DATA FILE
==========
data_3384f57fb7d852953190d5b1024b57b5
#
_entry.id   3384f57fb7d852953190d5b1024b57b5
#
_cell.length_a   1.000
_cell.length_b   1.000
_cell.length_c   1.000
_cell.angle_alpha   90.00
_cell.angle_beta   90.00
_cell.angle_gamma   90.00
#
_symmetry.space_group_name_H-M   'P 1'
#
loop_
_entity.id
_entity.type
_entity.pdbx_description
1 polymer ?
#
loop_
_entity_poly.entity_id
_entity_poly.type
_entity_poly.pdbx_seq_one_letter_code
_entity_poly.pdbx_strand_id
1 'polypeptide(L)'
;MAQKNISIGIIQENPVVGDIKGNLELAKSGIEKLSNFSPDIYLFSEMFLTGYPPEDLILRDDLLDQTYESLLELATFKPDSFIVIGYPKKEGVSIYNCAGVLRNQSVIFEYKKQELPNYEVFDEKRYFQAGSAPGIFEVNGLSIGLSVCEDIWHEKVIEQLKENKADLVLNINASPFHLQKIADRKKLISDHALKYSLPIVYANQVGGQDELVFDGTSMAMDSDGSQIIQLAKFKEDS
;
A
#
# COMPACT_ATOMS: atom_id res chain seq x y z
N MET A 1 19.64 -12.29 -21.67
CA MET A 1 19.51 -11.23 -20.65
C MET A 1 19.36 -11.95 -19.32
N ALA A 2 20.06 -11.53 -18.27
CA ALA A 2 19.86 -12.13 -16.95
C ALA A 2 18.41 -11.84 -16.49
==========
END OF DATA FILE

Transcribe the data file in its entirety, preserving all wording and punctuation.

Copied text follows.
data_3384f57fb7d852953190d5b1024b57b5
#
_entry.id   3384f57fb7d852953190d5b1024b57b5
#
_cell.length_a   1.000
_cell.length_b   1.000
_cell.length_c   1.000
_cell.angle_alpha   90.00
_cell.angle_beta   90.00
_cell.angle_gamma   90.00
#
_symmetry.space_group_name_H-M   'P 1'
#
loop_
_entity.id
_entity.type
_entity.pdbx_description
1 polymer ?
#
loop_
_entity_poly.entity_id
_entity_poly.type
_entity_poly.pdbx_seq_one_letter_code
_entity_poly.pdbx_strand_id
1 'polypeptide(L)'
;MAQKNISIGIIQENPVVGDIKGNLELAKSGIEKLSNFSPDIYLFSEMFLTGYPPEDLILRDDLLDQTYESLLELATFKPDSFIVIGYPKKEGVSIYNCAGVLRNQSVIFEYKKQELPNYEVFDEKRYFQAGSAPGIFEVNGLSIGLSVCEDIWHEKVIEQLKENKADLVLNINASPFHLQKIADRKKLISDHALKYSLPIVYANQVGGQDELVFDGTSMAMDSDGSQIIQLAKFKEDS
;
A
#
# COMPACT_ATOMS: atom_id res chain seq x y z
N MET A 1 19.64 -12.29 -21.67
CA MET A 1 19.51 -11.23 -20.65
C MET A 1 19.36 -11.95 -19.32
N ALA A 2 20.06 -11.53 -18.27
CA ALA A 2 19.86 -12.13 -16.95
C ALA A 2 18.41 -11.84 -16.49